posted February 18, 2003

Opera Hits a High Note in Musical Showcase

Hope College's department of music has long enjoyed a great national, reputation for choral work, but a new area of growth will hit the high notes during the 15th Annual Hope College Musical Showcase, to be held Monday, March 3, at 8 p.m. at DeVos Hall in Grand Rapids.

Three different opera pieces will be part of the evening's program. The program will include a song from Ludwig van Beethoven's "Fidelio," a scene from Douglas Moore's "The Ballad of Baby Doe" and a song from Wolfgang Amadeus Mozart's "Cosi fan Tutti." The selections have been prepared through both the college's Opera Workshop and individual lessons with Hope faculty members.

"Opera today is also a highly dramatic art form. Modern audiences are not going to be interested just in good singing--they want to see the character, the emotions, everything," said Margaret Kennedy-Dygas, a professor at Hope College who coordinates the voice program and directs the Opera Workshop. "Training a singer to perform anything in opera involves training the whole person--the vocal technique, and also the actor, the mover, the emoting person."

As a result, Kennedy-Dygas works with the singer/actors to intensify and extend emotions and attitudes that happen normally in a second or two, since opera often plays those emotions out with the music. The benefit of all the effort is that a great deal of depth is added through the music.

"The listener really experiences the character's feelings in a deeper way, through a good operatic setting," Kennedy-Dygas said.

That's where the college's Opera Workshop comes in. While the choral tradition is already part of Hope's program, the college is now providing an intensive opera workshop-training situation.

"Singers who are already enrolled in voice study may participate in Opera Workshop for training in the use of the hands, body, voice and emotions in the context of excerpts from full-length operas," Kennedy-Dygas said.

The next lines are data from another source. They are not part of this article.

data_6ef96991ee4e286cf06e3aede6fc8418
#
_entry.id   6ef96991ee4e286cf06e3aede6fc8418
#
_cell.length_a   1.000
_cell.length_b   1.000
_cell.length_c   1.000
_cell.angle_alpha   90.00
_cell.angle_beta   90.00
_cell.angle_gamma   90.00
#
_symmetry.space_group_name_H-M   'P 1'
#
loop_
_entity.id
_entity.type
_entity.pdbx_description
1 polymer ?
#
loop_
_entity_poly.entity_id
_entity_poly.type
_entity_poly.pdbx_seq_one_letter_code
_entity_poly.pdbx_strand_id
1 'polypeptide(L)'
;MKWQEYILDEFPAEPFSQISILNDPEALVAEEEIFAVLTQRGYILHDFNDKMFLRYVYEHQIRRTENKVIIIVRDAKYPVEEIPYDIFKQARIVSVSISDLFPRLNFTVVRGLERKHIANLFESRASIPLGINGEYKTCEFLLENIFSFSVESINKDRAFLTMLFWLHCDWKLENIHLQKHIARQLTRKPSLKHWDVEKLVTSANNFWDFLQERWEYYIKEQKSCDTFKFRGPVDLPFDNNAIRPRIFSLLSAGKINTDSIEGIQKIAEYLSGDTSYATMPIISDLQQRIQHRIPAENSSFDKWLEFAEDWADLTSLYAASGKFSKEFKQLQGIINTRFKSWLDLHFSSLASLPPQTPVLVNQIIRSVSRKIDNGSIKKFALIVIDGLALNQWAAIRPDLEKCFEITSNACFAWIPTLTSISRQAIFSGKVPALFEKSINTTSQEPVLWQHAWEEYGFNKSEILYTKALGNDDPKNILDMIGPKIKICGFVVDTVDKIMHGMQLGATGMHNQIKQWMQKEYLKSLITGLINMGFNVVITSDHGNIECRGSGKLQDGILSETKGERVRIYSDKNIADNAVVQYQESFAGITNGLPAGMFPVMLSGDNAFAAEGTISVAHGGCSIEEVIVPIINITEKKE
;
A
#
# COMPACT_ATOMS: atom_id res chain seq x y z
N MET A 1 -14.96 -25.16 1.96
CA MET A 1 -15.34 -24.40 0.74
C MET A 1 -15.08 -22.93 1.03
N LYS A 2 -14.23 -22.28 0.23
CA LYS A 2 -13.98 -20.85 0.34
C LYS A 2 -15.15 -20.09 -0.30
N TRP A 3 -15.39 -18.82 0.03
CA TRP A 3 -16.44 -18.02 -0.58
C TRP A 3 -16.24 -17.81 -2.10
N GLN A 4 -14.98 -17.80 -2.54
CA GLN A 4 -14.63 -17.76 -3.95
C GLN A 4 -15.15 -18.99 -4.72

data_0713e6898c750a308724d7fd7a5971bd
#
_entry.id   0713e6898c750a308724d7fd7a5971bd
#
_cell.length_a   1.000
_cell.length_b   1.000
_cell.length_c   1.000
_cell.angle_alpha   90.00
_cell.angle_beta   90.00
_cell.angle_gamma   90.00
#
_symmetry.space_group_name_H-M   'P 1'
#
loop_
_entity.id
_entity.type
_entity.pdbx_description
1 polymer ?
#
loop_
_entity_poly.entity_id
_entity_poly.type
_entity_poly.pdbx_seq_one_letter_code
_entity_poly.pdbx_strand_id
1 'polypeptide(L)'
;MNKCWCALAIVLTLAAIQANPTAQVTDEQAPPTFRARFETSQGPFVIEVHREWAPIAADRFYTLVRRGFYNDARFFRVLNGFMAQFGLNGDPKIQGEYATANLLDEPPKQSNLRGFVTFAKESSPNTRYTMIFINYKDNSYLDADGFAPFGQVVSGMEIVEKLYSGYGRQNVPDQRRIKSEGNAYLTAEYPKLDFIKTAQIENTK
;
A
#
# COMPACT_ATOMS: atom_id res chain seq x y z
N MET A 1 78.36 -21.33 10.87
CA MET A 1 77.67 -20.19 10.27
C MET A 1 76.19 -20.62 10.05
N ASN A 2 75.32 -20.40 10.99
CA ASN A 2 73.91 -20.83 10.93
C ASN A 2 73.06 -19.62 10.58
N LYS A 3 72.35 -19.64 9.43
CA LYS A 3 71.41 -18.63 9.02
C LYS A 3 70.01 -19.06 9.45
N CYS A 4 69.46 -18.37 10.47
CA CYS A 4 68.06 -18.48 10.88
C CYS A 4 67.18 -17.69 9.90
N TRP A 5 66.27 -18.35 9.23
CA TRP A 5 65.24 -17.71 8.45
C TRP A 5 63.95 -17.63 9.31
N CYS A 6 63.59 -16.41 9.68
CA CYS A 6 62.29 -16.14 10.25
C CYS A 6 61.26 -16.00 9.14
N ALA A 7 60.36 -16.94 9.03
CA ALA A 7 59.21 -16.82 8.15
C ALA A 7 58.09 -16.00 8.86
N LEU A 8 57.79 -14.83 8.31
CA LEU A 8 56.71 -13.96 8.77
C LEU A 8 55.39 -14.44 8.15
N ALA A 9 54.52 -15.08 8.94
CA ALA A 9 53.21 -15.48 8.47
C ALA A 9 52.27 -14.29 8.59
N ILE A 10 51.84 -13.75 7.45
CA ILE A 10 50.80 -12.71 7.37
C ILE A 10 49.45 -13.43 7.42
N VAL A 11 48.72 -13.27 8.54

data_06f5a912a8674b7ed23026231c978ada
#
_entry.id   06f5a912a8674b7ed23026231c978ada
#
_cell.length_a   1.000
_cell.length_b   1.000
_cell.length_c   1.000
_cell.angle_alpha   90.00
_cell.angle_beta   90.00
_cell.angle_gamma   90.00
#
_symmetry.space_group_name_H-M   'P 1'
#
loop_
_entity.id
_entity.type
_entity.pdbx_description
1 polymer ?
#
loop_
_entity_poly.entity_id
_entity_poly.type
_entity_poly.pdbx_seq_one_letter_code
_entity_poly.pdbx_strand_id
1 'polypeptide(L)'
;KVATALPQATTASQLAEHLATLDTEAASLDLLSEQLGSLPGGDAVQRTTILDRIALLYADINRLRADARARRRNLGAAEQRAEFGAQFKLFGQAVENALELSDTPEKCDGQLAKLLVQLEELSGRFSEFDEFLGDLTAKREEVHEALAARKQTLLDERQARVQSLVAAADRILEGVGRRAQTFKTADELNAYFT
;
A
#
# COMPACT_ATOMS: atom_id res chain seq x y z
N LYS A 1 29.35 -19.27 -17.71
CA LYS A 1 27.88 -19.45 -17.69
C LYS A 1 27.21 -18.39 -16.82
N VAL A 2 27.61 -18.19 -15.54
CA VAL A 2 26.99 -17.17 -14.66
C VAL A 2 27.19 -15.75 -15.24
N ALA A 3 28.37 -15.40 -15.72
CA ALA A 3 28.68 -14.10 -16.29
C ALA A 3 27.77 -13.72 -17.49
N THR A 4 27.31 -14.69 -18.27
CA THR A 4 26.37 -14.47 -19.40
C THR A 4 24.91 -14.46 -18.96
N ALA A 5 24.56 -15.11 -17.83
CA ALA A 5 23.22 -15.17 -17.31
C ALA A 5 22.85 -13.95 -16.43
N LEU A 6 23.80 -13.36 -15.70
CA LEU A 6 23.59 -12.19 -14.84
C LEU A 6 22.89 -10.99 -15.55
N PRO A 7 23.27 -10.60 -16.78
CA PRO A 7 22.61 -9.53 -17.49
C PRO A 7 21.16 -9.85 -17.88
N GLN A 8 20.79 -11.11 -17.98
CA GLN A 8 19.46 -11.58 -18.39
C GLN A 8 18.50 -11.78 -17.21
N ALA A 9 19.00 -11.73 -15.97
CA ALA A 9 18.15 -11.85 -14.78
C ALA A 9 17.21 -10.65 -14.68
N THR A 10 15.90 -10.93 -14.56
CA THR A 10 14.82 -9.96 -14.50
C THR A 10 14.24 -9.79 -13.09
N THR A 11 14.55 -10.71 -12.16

Alyson Payne of Three Oaks is a senior who has been studying voice during all four of her years at Hope College. She will be singing an aria from Beethoven's "Fidelio" and will be portraying Augusta Tabor from "The Ballad of Baby Doe."

"I like the challenge that opera offers, both dramatically and musically," Payne said. "And I like that I get to pretend that I'm different people, and I don't get in trouble for it."

Payne has been preparing her "Fidelio" aria through individual study with Professor Linda Dykstra, and for her role in "The Ballad of Baby Doe" through Opera Workshop. Juniors Sara Luneack of Alma and Abby Whitenight of Ludington have prepared for the "Cosi fan Tutti" duet through study with Dykstra and Professor Stuart Sharp.

Luneack, like Payne, is also performing in the Opera Workshop presentation. The other students performing through Opera Workshop are sophomore Abbie Matthews of Fort Wayne, Ind.; junior Carmen Rabbitt of Muskegon; sophomore Rachel Trautwein of Wheaton, Ill.; and sophomore pianist Joe Turbessi of Nunica.

Kennedy-Dygas noted the increased attention to opera is finding only support among the faculty.

"All the voice faculty at Hope believe that the deepened qualities of opera can be used even in classical concert solos, to increase the impact of the resources at the singer's disposal," she said. "There is a trickle-down effect of operatic training into any solo that a voice student might present."

Tickets for Musical Showcase are $10 each, and may be ordered through the Office of Public Relations at Hope College. The office, open from 8 a.m. to noon and 1-5 p.m. Monday through Friday, is located on the second floor of the DeWitt Center and may be called at (616) 395-7860.

Tickets may also be purchased over the counter at the Grand Center Ticket Office, which is open Monday through Friday from 10 a.m. to 6 p.m.

In addition, tickets may be ordered by phone through Ticketmaster by calling (616) 456-3333. A service fee is added to the cost of each ticket purchased this way.